Virginia Governor Signs Off On Gaming Bill But Casinos Not Legal — Yet
Posted on: March 25, 2019, 07:16h.
Last updated on: March 25, 2019, 07:47h.
Virginia moved a step closer to legalizing casino gaming on Friday when Governor Ralph Northam signed SB 1126 into law.
Virginia has not authorized casinos — not yet, anyway. Only residents of potential host cities can do that via a referendum that would be held in November 2020 at the earliest. SB 1126 was a piece of compromise legislation that will establish a framework for the Lottery Board to oversee gaming and pave the way for the referenda.
But it also requires a comprehensive study to be undertaken on the social and fiscal impact of legalizing casinos, to be delivered no later than December 2019. After that, the legislature will have to vote to reenact the bill during the 2020 session.
“We just want to be responsible and do it the right way,” said Governor Northam in January. The governor added he supports casinos provided they will be beneficial to the state.
The reason I’m open-minded is we have a lot of resources and a lot of people in Virginia that go to other states,” added Northam. “If that’s something that they enjoy, we would like to keep that revenue here in Virginia. If we do that, we want to do it correctly.”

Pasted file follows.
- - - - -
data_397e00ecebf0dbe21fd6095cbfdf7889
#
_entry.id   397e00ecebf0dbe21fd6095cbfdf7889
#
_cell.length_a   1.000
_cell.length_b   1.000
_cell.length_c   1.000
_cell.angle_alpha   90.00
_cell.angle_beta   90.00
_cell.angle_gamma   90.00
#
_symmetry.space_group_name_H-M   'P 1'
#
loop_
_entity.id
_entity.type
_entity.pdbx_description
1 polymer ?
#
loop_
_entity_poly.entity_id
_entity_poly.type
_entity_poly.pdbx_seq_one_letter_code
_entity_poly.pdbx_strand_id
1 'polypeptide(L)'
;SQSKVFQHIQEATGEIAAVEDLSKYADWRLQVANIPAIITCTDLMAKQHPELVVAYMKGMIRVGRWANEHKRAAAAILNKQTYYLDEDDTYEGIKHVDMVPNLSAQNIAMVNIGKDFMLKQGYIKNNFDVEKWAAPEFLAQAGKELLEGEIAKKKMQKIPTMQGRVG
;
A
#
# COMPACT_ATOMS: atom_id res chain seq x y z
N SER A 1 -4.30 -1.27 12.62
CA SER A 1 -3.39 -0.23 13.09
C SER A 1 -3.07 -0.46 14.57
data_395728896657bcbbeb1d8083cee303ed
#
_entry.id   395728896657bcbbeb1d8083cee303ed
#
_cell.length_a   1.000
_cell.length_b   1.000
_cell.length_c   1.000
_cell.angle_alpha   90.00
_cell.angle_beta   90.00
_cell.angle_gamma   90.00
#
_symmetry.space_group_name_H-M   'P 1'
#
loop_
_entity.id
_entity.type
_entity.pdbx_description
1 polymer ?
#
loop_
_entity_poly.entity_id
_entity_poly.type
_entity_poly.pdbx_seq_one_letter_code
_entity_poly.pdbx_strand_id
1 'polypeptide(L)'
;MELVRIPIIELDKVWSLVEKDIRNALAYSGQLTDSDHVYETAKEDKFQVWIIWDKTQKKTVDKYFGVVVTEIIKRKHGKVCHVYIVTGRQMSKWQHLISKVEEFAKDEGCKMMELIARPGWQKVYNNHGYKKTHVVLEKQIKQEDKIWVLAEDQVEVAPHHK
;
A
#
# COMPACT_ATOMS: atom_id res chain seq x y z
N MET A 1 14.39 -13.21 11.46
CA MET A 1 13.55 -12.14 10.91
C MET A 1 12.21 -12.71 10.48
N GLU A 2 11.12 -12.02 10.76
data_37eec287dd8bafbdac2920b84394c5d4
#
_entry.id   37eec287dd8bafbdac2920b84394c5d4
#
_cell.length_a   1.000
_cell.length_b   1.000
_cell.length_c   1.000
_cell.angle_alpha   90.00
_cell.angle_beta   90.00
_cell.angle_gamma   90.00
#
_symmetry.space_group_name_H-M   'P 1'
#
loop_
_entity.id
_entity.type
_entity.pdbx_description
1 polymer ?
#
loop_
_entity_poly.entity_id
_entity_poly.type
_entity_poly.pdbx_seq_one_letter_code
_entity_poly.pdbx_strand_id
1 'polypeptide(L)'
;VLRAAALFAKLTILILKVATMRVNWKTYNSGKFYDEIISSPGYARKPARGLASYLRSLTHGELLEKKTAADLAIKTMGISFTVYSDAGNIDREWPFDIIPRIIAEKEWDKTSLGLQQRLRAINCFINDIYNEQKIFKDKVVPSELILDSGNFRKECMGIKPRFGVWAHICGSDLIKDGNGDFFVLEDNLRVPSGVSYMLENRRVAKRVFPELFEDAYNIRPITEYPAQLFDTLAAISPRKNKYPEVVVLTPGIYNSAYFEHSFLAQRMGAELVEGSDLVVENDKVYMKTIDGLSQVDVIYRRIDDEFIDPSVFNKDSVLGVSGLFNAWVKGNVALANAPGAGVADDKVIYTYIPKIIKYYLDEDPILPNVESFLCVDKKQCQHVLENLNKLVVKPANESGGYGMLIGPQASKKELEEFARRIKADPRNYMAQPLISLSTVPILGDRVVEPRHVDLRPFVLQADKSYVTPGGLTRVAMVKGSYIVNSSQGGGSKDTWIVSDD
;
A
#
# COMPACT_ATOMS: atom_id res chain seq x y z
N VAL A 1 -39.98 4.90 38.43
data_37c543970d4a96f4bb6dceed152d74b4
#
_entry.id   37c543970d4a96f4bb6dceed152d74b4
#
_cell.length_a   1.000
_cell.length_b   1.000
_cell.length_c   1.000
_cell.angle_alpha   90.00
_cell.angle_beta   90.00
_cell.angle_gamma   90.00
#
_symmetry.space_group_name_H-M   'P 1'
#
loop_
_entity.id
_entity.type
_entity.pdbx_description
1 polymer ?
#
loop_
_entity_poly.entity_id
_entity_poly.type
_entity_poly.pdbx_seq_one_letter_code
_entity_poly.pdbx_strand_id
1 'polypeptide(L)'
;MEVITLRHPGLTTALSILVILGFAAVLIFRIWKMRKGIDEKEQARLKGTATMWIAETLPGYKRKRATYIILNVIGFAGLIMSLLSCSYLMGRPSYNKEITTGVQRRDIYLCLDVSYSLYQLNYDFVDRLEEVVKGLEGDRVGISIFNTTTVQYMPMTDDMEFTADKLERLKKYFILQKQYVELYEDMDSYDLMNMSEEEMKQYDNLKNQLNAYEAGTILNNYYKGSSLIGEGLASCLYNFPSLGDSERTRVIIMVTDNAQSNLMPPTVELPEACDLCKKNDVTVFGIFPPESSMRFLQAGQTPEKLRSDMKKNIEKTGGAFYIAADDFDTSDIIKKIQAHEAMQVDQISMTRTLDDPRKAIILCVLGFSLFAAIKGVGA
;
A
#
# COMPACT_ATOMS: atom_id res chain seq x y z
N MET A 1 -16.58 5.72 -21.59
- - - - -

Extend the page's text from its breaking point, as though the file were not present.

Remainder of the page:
Bristol Backers Committed
The bill limits referenda to five cities: Bristol, Danville, and Portsmouth — all of which have economic challenges — as well as Richmond and Norfolk, which have been earmarked as potential sites for a Pamunkey tribal casino.
A spokesman for backers of the proposed $250 million Bristol Resort and Casino project welcomed the governor’s support and said they remained engaged with the process and committed to seeing it to the end.
“We’ve got a ways to go but there is a commitment by lots of parties to go through this process that will hopefully allow us to move forward,” the spokesperson said.
Virginia is for Casino Lovers?
Currently, the only opportunities to gamble within Virginia are via charitable gaming, the state lottery, and pari-mutuel horse racing. Until recently, Virginia never appeared to be a state likely to push for full-scale casino gaming, but the success of the MGM National Harbor in Maryland, just across the Potomac River has started to turn heads.
Meanwhile, the Pamunkey tribe received federal recognition in 2015, which gives it the right to pursue casino gaming whether the state legislature likes it or not. The state has decided to support the tribal casino, although the Pamunkey’s decision to push for a facility outside its official reservation complicates matters.
The project will need to be signed off by the federal government — which is never assured as the Masphee Wampanoag tribe of Massachusetts found out recently to its cost.
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